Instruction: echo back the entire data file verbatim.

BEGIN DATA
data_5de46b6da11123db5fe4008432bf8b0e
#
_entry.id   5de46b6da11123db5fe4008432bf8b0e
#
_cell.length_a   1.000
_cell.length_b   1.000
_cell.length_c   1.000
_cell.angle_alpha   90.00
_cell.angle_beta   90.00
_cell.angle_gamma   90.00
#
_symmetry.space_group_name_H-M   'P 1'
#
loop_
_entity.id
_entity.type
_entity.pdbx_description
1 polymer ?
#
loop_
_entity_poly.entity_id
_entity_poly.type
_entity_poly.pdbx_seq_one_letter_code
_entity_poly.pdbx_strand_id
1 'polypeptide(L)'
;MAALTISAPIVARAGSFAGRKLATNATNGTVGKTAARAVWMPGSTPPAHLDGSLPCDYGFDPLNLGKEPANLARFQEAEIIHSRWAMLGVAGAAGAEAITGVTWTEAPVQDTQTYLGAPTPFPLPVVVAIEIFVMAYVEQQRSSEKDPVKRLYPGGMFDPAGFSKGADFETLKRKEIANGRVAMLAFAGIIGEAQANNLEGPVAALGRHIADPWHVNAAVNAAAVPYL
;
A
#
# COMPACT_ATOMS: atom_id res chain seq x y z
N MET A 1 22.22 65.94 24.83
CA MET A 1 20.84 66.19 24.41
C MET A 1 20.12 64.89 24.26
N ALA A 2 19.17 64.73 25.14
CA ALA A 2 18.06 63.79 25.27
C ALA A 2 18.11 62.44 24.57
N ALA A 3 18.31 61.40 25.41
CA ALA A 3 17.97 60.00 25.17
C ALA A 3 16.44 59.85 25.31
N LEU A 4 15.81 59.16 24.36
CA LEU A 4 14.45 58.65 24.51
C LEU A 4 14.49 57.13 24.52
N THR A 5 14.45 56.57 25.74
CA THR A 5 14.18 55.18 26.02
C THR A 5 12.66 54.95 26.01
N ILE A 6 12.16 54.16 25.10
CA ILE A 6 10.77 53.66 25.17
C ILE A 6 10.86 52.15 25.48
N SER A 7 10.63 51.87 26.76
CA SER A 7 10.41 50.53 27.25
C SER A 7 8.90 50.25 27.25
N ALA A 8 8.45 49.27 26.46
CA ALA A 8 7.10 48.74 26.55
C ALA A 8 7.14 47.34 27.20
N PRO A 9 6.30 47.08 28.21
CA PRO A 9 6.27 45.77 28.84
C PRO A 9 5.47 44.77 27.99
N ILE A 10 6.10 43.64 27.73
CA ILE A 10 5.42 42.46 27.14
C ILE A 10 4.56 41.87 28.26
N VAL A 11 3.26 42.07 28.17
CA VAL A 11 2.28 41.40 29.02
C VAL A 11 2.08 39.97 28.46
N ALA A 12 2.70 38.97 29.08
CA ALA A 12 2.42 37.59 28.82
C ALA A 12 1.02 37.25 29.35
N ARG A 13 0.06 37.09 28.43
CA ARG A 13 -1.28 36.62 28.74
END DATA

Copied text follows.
data_5de46b6da11123db5fe4008432bf8b0e
#
_entry.id   5de46b6da11123db5fe4008432bf8b0e
#
_cell.length_a   1.000
_cell.length_b   1.000
_cell.length_c   1.000
_cell.angle_alpha   90.00
_cell.angle_beta   90.00
_cell.angle_gamma   90.00
#
_symmetry.space_group_name_H-M   'P 1'
#
loop_
_entity.id
_entity.type
_entity.pdbx_description
1 polymer ?
#
loop_
_entity_poly.entity_id
_entity_poly.type
_entity_poly.pdbx_seq_one_letter_code
_entity_poly.pdbx_strand_id
1 'polypeptide(L)'
;MAALTISAPIVARAGSFAGRKLATNATNGTVGKTAARAVWMPGSTPPAHLDGSLPCDYGFDPLNLGKEPANLARFQEAEIIHSRWAMLGVAGAAGAEAITGVTWTEAPVQDTQTYLGAPTPFPLPVVVAIEIFVMAYVEQQRSSEKDPVKRLYPGGMFDPAGFSKGADFETLKRKEIANGRVAMLAFAGIIGEAQANNLEGPVAALGRHIADPWHVNAAVNAAAVPYL
;
A
#
# COMPACT_ATOMS: atom_id res chain seq x y z
N MET A 1 22.22 65.94 24.83
CA MET A 1 20.84 66.19 24.41
C MET A 1 20.12 64.89 24.26
N ALA A 2 19.17 64.73 25.14
CA ALA A 2 18.06 63.79 25.27
C ALA A 2 18.11 62.44 24.57
N ALA A 3 18.31 61.40 25.41
CA ALA A 3 17.97 60.00 25.17
C ALA A 3 16.44 59.85 25.31
N LEU A 4 15.81 59.16 24.36
CA LEU A 4 14.45 58.65 24.51
C LEU A 4 14.49 57.13 24.52
N THR A 5 14.45 56.57 25.74
CA THR A 5 14.18 55.18 26.02
C THR A 5 12.66 54.95 26.01
N ILE A 6 12.16 54.16 25.10
CA ILE A 6 10.77 53.66 25.17
C ILE A 6 10.86 52.15 25.48
N SER A 7 10.63 51.87 26.76
CA SER A 7 10.41 50.53 27.25
C SER A 7 8.90 50.25 27.25
N ALA A 8 8.45 49.27 26.46
CA ALA A 8 7.10 48.74 26.55
C ALA A 8 7.14 47.34 27.20
N PRO A 9 6.30 47.08 28.21
CA PRO A 9 6.27 45.77 28.84
C PRO A 9 5.47 44.77 27.99
N ILE A 10 6.10 43.64 27.73
CA ILE A 10 5.42 42.46 27.14
C ILE A 10 4.56 41.87 28.26
N VAL A 11 3.26 42.07 28.17
CA VAL A 11 2.28 41.40 29.02
C VAL A 11 2.08 39.97 28.46
N ALA A 12 2.70 38.97 29.08
CA ALA A 12 2.42 37.59 28.82
C ALA A 12 1.02 37.25 29.35
N ARG A 13 0.06 37.09 28.43
CA ARG A 13 -1.28 36.62 28.74